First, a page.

Concert Photography 101 : Getting Started

9 01 2010

Greg Taylor Concert Photography Gear

So, you want to combine your love for music and photography but don’t know where to start. I’ve developed a series of weekly articles will help you get started.

The first place to start is with a Digital SLR (DSLR) camera. Sounds simple enough but many people don’t realize that the typical point and shoot camera will not produce the shots you want. Sure point and shoots are great for snapshots of you and your friends but not of the show. I use the Canon EOS xsi with two different lenses. The lenses I almost always use are a prime 50mm f1.8 and a 24-70 f2.8. I find that very rarely do I go into my bag to grab a different lens.

Why these two lenses? The 50mm prime (sometime referred to as the nifty-50) is a lens every photographer should have. The 50 is an inexpensive way to have something that is fast enough for the poor lighting conditions of concert venues. F1.8 is more than enough when shooting at ISO800 – 1600. The 24-70 allows me to frame the shot differently. Whereas the 50mm is prime (no zoom in or out) the 24-70 gives me some more freedom. F2.8 is fast enough with a shutter speed of 1/60 – 1/125 while using ISO800 – 1600.

If you notice I haven’t mentioned using a flash. I never use a flash when taking concert photos. Why? Unless you are on assignment from the band or band’s management the artists really don’t appreciate a flash popping in their face during the set – or even the three songs you’re allowed to shoot (we’ll get to that part later in concert photo etiquette.) Many times the conditions of using a photo pass is “NO FLASH”.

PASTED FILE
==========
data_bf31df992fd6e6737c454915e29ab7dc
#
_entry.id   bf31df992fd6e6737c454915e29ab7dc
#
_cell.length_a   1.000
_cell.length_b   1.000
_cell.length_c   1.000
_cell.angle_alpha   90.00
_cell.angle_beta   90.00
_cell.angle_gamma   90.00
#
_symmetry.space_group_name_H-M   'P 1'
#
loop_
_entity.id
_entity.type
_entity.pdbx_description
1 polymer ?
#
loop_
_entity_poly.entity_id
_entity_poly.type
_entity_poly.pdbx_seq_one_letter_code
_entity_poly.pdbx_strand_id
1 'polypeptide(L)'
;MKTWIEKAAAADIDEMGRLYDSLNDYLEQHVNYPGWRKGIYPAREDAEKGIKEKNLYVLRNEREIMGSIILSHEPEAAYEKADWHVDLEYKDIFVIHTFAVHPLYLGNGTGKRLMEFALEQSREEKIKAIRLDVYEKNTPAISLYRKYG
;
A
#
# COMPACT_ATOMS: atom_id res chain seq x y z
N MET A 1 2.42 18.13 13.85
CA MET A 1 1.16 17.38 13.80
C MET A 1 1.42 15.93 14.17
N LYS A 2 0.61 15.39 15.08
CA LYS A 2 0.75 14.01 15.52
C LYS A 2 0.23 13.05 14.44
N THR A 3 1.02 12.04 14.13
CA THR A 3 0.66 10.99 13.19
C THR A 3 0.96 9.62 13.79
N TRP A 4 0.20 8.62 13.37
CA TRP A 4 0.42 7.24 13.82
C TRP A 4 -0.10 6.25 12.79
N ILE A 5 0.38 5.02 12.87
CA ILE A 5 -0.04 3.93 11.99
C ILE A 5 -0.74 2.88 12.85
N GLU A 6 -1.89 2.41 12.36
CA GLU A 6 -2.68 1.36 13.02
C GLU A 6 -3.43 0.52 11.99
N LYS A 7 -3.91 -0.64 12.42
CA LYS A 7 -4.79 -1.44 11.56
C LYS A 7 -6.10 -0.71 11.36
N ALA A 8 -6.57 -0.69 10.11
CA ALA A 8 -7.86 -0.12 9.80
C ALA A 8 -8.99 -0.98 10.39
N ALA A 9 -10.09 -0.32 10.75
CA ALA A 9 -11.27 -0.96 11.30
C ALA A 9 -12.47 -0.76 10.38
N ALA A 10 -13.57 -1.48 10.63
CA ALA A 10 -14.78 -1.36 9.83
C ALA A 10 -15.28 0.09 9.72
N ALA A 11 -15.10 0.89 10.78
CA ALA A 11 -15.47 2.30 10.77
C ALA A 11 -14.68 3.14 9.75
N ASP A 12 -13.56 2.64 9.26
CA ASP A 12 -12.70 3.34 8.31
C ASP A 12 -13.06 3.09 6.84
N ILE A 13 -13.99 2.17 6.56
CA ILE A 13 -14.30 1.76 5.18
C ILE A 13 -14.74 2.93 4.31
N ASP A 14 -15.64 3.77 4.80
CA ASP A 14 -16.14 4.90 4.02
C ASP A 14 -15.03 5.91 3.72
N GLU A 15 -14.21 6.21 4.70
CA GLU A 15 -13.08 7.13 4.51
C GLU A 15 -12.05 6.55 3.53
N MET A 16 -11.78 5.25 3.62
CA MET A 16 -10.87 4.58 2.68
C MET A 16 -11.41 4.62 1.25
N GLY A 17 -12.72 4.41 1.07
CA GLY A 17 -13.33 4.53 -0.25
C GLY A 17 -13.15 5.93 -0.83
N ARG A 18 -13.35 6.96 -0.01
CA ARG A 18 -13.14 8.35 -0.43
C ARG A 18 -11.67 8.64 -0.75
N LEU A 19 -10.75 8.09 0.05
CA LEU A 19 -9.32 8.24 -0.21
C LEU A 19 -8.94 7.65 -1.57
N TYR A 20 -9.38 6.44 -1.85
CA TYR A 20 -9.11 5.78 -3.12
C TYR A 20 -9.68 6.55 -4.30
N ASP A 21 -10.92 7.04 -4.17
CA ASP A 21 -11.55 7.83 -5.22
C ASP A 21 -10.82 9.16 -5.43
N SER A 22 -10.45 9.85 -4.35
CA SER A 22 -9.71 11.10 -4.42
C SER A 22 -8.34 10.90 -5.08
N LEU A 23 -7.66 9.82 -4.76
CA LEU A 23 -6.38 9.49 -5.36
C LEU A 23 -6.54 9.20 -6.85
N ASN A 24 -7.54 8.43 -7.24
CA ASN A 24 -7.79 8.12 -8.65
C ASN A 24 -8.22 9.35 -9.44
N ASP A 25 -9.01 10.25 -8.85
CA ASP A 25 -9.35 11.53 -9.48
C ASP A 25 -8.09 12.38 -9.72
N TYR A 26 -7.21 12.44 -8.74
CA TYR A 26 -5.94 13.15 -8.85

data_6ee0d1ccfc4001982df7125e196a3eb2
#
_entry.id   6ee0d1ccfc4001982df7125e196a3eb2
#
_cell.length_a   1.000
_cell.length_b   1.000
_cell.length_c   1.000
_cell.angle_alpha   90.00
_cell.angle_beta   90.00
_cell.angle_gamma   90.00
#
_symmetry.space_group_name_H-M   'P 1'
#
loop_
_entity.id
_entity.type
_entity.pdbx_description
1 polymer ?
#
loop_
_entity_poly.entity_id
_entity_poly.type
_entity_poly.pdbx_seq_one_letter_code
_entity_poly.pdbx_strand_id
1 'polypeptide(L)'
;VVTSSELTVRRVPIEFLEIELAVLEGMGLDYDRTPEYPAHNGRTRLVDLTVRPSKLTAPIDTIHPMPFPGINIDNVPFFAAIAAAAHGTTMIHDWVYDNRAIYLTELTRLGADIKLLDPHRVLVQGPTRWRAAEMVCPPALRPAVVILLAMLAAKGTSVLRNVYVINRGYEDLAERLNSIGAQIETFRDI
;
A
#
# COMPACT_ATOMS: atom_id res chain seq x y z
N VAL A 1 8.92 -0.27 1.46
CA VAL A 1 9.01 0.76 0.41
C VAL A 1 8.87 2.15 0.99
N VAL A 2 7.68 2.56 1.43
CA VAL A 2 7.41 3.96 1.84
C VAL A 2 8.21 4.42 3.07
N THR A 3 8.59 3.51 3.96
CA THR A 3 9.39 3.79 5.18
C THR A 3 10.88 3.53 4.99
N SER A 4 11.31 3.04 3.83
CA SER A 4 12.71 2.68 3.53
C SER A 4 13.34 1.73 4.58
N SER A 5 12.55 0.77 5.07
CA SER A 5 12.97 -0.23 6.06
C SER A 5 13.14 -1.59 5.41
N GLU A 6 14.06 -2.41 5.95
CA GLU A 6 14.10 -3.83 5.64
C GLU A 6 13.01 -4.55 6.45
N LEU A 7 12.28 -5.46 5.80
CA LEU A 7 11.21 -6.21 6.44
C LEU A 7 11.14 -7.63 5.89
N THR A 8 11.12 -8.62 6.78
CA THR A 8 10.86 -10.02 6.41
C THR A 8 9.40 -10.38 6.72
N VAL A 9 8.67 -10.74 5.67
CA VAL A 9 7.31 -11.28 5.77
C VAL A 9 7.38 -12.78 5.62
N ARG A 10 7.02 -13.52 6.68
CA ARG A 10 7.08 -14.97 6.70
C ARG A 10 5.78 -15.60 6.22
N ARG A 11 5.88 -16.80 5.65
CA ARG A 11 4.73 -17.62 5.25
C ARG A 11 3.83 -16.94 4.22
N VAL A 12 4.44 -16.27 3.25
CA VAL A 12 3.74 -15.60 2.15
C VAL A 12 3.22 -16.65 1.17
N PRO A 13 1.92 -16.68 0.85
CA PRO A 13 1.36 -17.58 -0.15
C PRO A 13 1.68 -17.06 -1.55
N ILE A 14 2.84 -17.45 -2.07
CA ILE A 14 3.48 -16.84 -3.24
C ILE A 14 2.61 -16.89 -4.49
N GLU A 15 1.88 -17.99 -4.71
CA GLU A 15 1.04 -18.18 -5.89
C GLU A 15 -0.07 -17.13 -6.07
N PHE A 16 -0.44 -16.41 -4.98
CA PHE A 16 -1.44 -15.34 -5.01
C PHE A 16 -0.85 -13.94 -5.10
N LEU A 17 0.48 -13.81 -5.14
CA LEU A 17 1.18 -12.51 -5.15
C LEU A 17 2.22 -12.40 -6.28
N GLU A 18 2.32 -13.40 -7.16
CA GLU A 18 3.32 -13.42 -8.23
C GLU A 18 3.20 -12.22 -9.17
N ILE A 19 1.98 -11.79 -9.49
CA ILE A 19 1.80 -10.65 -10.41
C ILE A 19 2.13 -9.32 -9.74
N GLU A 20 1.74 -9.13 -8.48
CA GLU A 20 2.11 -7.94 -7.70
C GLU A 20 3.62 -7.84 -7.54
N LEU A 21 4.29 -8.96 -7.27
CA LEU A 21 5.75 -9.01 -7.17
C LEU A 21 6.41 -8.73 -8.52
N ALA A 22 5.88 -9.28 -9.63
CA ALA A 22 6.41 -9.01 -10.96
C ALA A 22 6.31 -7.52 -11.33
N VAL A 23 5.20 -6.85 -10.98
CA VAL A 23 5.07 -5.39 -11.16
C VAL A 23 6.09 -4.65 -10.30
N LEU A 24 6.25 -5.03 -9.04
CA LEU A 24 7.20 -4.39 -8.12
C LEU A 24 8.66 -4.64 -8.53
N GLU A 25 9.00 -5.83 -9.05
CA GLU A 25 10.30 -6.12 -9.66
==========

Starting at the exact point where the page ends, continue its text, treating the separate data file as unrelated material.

Basic equipment needed: DSLR Camera (which has at least ISO1600) and a f2.8 lens. (Above is a photo of my primary concert gear.)

So you have the gear – now what? You have to know your camera and know the settings. I’m not saying before getting started you need to be the most technical photographer. The knowledge needed is how your gear responds in different lighting situations. What shutter speed? at which ISO? what f-stop? This is what makes or breaks the picture. Get the lighting right and your chances increase dramatically of getting a good photograph. Below are samples of my photos with various camera settings I rely on:

(Links to more of my concert photography with photo settings can be found at www.flickr.com/grtaylor – select image and click on properties)

Know your camera, know your settings, trust your instincts and have fun – chances are you have the best seat in the house!

The next post in this series will discuss ambient light and basic camera settings. The article will also include metering, aperture, determining ISO, and shutter speeds. (Other upcoming posts will include how to get the shot, framing – concert photography composition, post processing digital images, getting your photo equipment in the house and photo credentials.)

I want to know about your concert photography experience. What was the first concert you shot? How did the images turn out? Please leave a comment and show off some of your music photos.

To view my complete photography portfolio please visit www.grtaylor2photo.com

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9 responses

9 01 2010
Ben

Thanks for posting this blog/series. I’ve done a handful of concerts and would like to get better at it. Here are the best results from a concert I shot about a year ago, some friends of mine in a Phoenix band called Mr Meeble. (they’re friggin awesome too)… I’ve only shot maybe 2-3 concerts. http://www.flickr.com/photos/razorwriter/3259808560/in/set-72157613427628319/